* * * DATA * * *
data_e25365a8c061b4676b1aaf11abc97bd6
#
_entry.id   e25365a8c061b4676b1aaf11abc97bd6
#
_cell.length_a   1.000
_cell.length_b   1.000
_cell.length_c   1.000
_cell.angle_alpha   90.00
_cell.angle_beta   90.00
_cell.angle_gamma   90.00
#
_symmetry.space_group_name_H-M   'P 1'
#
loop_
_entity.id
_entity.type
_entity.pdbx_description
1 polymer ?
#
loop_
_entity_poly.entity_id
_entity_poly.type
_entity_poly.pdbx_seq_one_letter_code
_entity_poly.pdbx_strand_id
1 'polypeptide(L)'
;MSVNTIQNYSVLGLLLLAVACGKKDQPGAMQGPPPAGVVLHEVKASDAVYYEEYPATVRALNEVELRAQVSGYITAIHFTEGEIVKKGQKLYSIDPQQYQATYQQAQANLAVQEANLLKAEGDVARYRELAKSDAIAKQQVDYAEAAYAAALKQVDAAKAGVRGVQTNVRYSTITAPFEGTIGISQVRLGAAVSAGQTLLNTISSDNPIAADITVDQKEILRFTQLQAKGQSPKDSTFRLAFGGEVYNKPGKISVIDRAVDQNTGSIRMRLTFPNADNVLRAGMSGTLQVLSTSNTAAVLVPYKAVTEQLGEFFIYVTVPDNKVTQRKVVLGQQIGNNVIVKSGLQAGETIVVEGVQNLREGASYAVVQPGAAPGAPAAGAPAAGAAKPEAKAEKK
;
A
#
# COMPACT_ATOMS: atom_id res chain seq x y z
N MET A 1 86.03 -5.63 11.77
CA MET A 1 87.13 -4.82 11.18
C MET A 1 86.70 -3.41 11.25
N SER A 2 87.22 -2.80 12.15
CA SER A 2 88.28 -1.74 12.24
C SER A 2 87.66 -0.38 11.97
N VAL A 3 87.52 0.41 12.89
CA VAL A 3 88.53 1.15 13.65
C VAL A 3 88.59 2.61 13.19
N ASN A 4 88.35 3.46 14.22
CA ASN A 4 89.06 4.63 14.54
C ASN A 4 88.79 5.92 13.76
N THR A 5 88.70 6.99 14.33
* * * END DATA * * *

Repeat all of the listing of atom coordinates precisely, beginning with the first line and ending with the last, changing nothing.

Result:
data_e25365a8c061b4676b1aaf11abc97bd6
#
_entry.id   e25365a8c061b4676b1aaf11abc97bd6
#
_cell.length_a   1.000
_cell.length_b   1.000
_cell.length_c   1.000
_cell.angle_alpha   90.00
_cell.angle_beta   90.00
_cell.angle_gamma   90.00
#
_symmetry.space_group_name_H-M   'P 1'
#
loop_
_entity.id
_entity.type
_entity.pdbx_description
1 polymer ?
#
loop_
_entity_poly.entity_id
_entity_poly.type
_entity_poly.pdbx_seq_one_letter_code
_entity_poly.pdbx_strand_id
1 'polypeptide(L)'
;MSVNTIQNYSVLGLLLLAVACGKKDQPGAMQGPPPAGVVLHEVKASDAVYYEEYPATVRALNEVELRAQVSGYITAIHFTEGEIVKKGQKLYSIDPQQYQATYQQAQANLAVQEANLLKAEGDVARYRELAKSDAIAKQQVDYAEAAYAAALKQVDAAKAGVRGVQTNVRYSTITAPFEGTIGISQVRLGAAVSAGQTLLNTISSDNPIAADITVDQKEILRFTQLQAKGQSPKDSTFRLAFGGEVYNKPGKISVIDRAVDQNTGSIRMRLTFPNADNVLRAGMSGTLQVLSTSNTAAVLVPYKAVTEQLGEFFIYVTVPDNKVTQRKVVLGQQIGNNVIVKSGLQAGETIVVEGVQNLREGASYAVVQPGAAPGAPAAGAPAAGAAKPEAKAEKK
;
A
#
# COMPACT_ATOMS: atom_id res chain seq x y z
N MET A 1 86.03 -5.63 11.77
CA MET A 1 87.13 -4.82 11.18
C MET A 1 86.70 -3.41 11.25
N SER A 2 87.22 -2.80 12.15
CA SER A 2 88.28 -1.74 12.24
C SER A 2 87.66 -0.38 11.97
N VAL A 3 87.52 0.41 12.89
CA VAL A 3 88.53 1.15 13.65
C VAL A 3 88.59 2.61 13.19
N ASN A 4 88.35 3.46 14.22
CA ASN A 4 89.06 4.63 14.54
C ASN A 4 88.79 5.92 13.76
N THR A 5 88.70 6.99 14.33